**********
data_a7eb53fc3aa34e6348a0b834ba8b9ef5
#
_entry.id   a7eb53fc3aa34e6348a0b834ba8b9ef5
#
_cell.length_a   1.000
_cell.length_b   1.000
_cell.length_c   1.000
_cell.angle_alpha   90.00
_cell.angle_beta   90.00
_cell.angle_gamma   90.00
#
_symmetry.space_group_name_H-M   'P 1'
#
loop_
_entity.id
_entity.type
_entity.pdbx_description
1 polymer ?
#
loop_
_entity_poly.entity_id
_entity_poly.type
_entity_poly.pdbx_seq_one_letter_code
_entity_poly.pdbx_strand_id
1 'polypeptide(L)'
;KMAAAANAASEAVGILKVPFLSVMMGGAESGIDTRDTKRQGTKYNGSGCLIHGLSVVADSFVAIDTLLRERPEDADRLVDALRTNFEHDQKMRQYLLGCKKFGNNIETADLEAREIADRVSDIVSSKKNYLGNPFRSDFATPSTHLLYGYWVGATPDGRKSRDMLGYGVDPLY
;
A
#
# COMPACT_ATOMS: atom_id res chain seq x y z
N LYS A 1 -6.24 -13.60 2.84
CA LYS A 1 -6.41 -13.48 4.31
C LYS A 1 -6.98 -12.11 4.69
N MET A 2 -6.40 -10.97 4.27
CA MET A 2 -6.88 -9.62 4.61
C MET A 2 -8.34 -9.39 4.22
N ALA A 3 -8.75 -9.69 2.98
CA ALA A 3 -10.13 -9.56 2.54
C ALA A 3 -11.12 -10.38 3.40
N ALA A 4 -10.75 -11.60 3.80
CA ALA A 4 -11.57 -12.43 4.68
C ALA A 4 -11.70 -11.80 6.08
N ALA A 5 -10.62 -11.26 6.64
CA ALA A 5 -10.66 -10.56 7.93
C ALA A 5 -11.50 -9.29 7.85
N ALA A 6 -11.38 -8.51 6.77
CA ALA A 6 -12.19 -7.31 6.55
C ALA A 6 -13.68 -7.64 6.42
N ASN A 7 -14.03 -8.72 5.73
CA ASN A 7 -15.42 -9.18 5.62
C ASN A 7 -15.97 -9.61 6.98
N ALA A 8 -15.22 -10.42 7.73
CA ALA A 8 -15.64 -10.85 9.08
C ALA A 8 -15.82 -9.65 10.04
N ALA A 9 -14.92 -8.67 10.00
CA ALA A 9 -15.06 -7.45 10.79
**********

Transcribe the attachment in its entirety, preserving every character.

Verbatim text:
data_a7eb53fc3aa34e6348a0b834ba8b9ef5
#
_entry.id   a7eb53fc3aa34e6348a0b834ba8b9ef5
#
_cell.length_a   1.000
_cell.length_b   1.000
_cell.length_c   1.000
_cell.angle_alpha   90.00
_cell.angle_beta   90.00
_cell.angle_gamma   90.00
#
_symmetry.space_group_name_H-M   'P 1'
#
loop_
_entity.id
_entity.type
_entity.pdbx_description
1 polymer ?
#
loop_
_entity_poly.entity_id
_entity_poly.type
_entity_poly.pdbx_seq_one_letter_code
_entity_poly.pdbx_strand_id
1 'polypeptide(L)'
;KMAAAANAASEAVGILKVPFLSVMMGGAESGIDTRDTKRQGTKYNGSGCLIHGLSVVADSFVAIDTLLRERPEDADRLVDALRTNFEHDQKMRQYLLGCKKFGNNIETADLEAREIADRVSDIVSSKKNYLGNPFRSDFATPSTHLLYGYWVGATPDGRKSRDMLGYGVDPLY
;
A
#
# COMPACT_ATOMS: atom_id res chain seq x y z
N LYS A 1 -6.24 -13.60 2.84
CA LYS A 1 -6.41 -13.48 4.31
C LYS A 1 -6.98 -12.11 4.69
N MET A 2 -6.40 -10.97 4.27
CA MET A 2 -6.88 -9.62 4.61
C MET A 2 -8.34 -9.39 4.22
N ALA A 3 -8.75 -9.69 2.98
CA ALA A 3 -10.13 -9.56 2.54
C ALA A 3 -11.12 -10.38 3.40
N ALA A 4 -10.75 -11.60 3.80
CA ALA A 4 -11.57 -12.43 4.68
C ALA A 4 -11.70 -11.80 6.08
N ALA A 5 -10.62 -11.26 6.64
CA ALA A 5 -10.66 -10.56 7.93
C ALA A 5 -11.50 -9.29 7.85
N ALA A 6 -11.38 -8.51 6.77
CA ALA A 6 -12.19 -7.31 6.55
C ALA A 6 -13.68 -7.64 6.42
N ASN A 7 -14.03 -8.72 5.73
CA ASN A 7 -15.42 -9.18 5.62
C ASN A 7 -15.97 -9.61 6.98
N ALA A 8 -15.22 -10.42 7.73
CA ALA A 8 -15.64 -10.85 9.08
C ALA A 8 -15.82 -9.65 10.04
N ALA A 9 -14.92 -8.67 10.00
CA ALA A 9 -15.06 -7.45 10.79